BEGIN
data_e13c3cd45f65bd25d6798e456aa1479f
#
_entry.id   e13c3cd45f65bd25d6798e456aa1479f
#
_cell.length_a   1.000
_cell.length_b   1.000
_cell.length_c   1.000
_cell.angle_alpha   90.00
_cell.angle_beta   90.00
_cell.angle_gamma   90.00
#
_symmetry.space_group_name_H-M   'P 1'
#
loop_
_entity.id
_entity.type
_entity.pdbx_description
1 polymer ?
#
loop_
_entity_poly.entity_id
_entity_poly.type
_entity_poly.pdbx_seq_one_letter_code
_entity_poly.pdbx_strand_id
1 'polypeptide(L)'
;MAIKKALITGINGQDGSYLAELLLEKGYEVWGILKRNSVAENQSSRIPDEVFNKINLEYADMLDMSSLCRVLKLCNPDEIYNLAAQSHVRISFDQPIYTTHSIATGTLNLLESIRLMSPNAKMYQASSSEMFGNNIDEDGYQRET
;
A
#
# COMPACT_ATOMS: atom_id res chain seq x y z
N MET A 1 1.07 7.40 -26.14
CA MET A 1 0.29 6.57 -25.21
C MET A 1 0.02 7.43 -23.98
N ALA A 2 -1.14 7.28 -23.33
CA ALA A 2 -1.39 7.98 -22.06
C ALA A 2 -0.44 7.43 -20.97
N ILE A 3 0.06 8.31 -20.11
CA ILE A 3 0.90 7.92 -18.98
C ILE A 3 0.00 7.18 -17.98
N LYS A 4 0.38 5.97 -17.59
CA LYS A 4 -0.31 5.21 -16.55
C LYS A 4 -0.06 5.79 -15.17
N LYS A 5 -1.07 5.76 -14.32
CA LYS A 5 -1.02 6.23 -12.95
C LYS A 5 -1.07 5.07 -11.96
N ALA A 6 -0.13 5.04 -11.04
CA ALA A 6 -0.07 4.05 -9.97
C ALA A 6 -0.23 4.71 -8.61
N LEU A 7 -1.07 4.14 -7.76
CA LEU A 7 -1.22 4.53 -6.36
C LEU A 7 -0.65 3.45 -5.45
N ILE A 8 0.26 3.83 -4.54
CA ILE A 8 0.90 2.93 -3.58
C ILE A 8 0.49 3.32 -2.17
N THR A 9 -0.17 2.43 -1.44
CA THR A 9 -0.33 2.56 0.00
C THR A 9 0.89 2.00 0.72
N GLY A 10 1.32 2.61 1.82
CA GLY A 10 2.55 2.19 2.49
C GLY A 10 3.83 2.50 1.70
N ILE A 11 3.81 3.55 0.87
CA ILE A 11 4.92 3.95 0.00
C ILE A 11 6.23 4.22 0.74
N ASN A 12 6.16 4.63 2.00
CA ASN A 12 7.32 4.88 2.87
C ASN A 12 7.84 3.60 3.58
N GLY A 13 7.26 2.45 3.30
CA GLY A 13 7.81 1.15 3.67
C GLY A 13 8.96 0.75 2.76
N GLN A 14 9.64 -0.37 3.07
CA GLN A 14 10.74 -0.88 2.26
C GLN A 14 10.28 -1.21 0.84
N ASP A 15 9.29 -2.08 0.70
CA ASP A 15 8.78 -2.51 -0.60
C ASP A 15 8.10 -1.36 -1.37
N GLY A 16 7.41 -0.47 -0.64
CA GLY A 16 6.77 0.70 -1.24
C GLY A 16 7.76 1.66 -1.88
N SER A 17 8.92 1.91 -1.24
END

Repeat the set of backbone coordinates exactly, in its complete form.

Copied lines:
data_e13c3cd45f65bd25d6798e456aa1479f
#
_entry.id   e13c3cd45f65bd25d6798e456aa1479f
#
_cell.length_a   1.000
_cell.length_b   1.000
_cell.length_c   1.000
_cell.angle_alpha   90.00
_cell.angle_beta   90.00
_cell.angle_gamma   90.00
#
_symmetry.space_group_name_H-M   'P 1'
#
loop_
_entity.id
_entity.type
_entity.pdbx_description
1 polymer ?
#
loop_
_entity_poly.entity_id
_entity_poly.type
_entity_poly.pdbx_seq_one_letter_code
_entity_poly.pdbx_strand_id
1 'polypeptide(L)'
;MAIKKALITGINGQDGSYLAELLLEKGYEVWGILKRNSVAENQSSRIPDEVFNKINLEYADMLDMSSLCRVLKLCNPDEIYNLAAQSHVRISFDQPIYTTHSIATGTLNLLESIRLMSPNAKMYQASSSEMFGNNIDEDGYQRET
;
A
#
# COMPACT_ATOMS: atom_id res chain seq x y z
N MET A 1 1.07 7.40 -26.14
CA MET A 1 0.29 6.57 -25.21
C MET A 1 0.02 7.43 -23.98
N ALA A 2 -1.14 7.28 -23.33
CA ALA A 2 -1.39 7.98 -22.06
C ALA A 2 -0.44 7.43 -20.97
N ILE A 3 0.06 8.31 -20.11
CA ILE A 3 0.90 7.92 -18.98
C ILE A 3 0.00 7.18 -17.98
N LYS A 4 0.38 5.97 -17.59
CA LYS A 4 -0.31 5.21 -16.55
C LYS A 4 -0.06 5.79 -15.17
N LYS A 5 -1.07 5.76 -14.32
CA LYS A 5 -1.02 6.23 -12.95
C LYS A 5 -1.07 5.07 -11.96
N ALA A 6 -0.13 5.04 -11.04
CA ALA A 6 -0.07 4.05 -9.97
C ALA A 6 -0.23 4.71 -8.61
N LEU A 7 -1.07 4.14 -7.76
CA LEU A 7 -1.22 4.53 -6.36
C LEU A 7 -0.65 3.45 -5.45
N ILE A 8 0.26 3.83 -4.54
CA ILE A 8 0.90 2.93 -3.58
C ILE A 8 0.49 3.32 -2.17
N THR A 9 -0.17 2.43 -1.44
CA THR A 9 -0.33 2.56 0.00
C THR A 9 0.89 2.00 0.72
N GLY A 10 1.32 2.61 1.82
CA GLY A 10 2.55 2.19 2.49
C GLY A 10 3.83 2.50 1.70
N ILE A 11 3.81 3.55 0.87
CA ILE A 11 4.92 3.95 0.00
C ILE A 11 6.23 4.22 0.74
N ASN A 12 6.16 4.63 2.00
CA ASN A 12 7.32 4.88 2.87
C ASN A 12 7.84 3.60 3.58
N GLY A 13 7.26 2.45 3.30
CA GLY A 13 7.81 1.15 3.67
C GLY A 13 8.96 0.75 2.76
N GLN A 14 9.64 -0.37 3.07
CA GLN A 14 10.74 -0.88 2.26
C GLN A 14 10.28 -1.21 0.84
N ASP A 15 9.29 -2.08 0.70
CA ASP A 15 8.78 -2.51 -0.60
C ASP A 15 8.10 -1.36 -1.37
N GLY A 16 7.41 -0.47 -0.64
CA GLY A 16 6.77 0.70 -1.24
C GLY A 16 7.76 1.66 -1.88
N SER A 17 8.92 1.91 -1.24